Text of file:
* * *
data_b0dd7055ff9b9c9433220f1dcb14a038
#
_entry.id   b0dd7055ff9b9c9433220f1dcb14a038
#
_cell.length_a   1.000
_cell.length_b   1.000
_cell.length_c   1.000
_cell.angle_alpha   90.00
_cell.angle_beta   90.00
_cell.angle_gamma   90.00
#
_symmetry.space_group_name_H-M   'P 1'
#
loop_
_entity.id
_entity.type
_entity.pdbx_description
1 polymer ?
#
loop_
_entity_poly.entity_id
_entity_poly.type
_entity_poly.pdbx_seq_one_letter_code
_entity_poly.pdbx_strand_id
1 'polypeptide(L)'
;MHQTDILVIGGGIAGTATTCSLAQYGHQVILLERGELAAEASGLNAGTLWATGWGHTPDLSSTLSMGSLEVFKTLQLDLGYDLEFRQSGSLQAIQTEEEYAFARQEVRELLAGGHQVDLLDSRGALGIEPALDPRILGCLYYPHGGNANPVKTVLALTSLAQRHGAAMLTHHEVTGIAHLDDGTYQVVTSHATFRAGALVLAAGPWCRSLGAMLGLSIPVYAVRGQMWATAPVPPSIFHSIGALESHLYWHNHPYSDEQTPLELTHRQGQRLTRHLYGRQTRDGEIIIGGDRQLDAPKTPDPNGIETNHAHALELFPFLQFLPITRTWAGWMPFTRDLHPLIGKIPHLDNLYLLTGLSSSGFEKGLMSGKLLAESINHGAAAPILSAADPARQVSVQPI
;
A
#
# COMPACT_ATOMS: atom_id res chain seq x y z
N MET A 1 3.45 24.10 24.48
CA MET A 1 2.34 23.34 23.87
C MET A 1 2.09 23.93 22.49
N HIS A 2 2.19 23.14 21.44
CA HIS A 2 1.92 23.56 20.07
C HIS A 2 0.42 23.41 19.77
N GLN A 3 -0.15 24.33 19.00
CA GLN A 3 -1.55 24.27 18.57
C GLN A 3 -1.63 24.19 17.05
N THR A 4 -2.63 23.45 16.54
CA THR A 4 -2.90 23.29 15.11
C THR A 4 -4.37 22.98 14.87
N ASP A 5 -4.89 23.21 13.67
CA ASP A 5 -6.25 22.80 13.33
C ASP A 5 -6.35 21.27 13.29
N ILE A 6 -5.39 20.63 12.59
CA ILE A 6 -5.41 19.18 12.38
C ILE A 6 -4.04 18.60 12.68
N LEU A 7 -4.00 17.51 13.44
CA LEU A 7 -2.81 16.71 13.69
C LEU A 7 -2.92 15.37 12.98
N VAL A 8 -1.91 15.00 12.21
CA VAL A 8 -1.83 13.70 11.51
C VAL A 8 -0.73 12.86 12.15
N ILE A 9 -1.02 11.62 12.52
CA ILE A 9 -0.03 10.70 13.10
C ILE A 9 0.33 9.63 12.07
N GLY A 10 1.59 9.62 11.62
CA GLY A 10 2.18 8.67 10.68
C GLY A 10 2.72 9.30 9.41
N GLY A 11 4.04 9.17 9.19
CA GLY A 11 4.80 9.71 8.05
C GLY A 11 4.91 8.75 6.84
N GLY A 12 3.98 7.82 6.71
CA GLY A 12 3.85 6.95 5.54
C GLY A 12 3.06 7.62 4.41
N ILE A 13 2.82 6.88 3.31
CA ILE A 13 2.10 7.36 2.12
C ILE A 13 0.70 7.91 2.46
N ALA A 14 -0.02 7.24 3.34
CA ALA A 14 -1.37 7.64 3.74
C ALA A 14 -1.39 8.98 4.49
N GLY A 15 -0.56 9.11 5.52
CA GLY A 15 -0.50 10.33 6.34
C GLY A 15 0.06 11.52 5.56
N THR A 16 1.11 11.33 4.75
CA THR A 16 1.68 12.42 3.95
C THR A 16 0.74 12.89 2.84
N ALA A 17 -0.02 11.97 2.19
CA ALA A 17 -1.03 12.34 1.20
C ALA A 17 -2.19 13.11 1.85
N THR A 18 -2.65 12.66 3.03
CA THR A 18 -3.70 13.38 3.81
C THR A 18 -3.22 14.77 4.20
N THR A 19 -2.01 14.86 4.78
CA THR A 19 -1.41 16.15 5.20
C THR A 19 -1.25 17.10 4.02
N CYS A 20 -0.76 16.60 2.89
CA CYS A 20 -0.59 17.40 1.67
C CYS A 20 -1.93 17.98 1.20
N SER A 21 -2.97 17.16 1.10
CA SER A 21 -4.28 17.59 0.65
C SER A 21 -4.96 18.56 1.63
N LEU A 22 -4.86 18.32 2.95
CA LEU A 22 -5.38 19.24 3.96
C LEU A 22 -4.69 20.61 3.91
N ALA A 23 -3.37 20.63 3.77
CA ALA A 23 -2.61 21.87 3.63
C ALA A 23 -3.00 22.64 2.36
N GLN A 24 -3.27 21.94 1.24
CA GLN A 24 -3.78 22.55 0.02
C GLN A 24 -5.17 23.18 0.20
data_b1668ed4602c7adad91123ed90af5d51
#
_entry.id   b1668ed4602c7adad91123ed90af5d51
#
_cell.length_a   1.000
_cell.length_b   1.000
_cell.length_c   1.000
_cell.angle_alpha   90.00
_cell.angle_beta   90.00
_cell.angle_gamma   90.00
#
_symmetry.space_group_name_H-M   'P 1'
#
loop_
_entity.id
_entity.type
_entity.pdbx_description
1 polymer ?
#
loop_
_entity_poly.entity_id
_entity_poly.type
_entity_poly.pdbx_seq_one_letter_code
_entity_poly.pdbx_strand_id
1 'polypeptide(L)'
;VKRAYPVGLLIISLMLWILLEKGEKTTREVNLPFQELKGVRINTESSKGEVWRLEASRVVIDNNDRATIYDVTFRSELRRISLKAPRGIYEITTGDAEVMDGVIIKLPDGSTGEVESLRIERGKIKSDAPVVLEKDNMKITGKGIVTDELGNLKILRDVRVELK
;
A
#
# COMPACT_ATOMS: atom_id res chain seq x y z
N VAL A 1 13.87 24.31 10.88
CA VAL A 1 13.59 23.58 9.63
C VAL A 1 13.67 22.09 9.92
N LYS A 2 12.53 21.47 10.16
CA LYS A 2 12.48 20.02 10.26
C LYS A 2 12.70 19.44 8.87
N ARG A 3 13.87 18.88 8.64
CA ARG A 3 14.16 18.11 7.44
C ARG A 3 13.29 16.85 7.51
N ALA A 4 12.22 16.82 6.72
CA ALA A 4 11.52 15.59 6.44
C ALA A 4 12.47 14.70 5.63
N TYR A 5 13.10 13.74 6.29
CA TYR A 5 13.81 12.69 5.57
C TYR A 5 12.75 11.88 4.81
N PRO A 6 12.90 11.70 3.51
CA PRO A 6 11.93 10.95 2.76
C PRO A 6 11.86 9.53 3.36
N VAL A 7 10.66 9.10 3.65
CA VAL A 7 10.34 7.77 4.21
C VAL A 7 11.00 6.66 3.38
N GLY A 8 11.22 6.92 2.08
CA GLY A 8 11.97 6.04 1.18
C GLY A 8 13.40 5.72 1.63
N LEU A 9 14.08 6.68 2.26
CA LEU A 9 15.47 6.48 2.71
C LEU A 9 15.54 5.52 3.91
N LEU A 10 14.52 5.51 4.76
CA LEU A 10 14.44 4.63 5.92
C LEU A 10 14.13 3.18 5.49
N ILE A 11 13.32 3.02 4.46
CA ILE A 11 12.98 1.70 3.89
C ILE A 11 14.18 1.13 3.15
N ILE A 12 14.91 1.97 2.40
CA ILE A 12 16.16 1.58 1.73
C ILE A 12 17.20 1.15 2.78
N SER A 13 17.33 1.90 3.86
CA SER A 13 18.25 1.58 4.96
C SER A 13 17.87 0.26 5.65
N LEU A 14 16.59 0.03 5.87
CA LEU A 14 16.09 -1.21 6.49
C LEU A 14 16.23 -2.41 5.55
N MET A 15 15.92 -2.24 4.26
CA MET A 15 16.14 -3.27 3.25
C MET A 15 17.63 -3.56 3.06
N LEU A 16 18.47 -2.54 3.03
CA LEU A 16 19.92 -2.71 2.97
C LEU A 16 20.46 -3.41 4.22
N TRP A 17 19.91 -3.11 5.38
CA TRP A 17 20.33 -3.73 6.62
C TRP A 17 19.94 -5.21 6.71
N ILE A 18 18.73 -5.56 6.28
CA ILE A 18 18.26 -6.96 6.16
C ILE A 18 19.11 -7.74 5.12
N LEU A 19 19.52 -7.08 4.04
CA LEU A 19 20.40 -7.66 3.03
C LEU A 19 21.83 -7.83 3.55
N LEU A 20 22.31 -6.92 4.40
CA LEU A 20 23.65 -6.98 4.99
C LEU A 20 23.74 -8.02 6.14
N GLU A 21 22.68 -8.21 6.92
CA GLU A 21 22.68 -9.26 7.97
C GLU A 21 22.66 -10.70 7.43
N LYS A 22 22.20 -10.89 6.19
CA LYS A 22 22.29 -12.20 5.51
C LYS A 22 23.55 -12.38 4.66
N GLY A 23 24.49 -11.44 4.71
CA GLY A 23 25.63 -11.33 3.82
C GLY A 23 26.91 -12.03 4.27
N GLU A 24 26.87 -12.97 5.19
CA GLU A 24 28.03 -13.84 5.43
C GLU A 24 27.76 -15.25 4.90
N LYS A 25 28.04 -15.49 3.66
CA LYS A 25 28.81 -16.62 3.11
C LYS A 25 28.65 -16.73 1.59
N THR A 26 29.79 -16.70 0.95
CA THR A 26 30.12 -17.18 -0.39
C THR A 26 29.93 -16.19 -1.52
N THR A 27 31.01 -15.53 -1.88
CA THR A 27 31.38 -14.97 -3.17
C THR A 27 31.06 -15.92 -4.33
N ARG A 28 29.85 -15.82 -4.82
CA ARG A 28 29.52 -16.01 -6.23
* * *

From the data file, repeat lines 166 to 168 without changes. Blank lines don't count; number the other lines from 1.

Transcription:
N ILE A 12 14.91 1.97 2.40
CA ILE A 12 16.16 1.58 1.73
C ILE A 12 17.20 1.15 2.78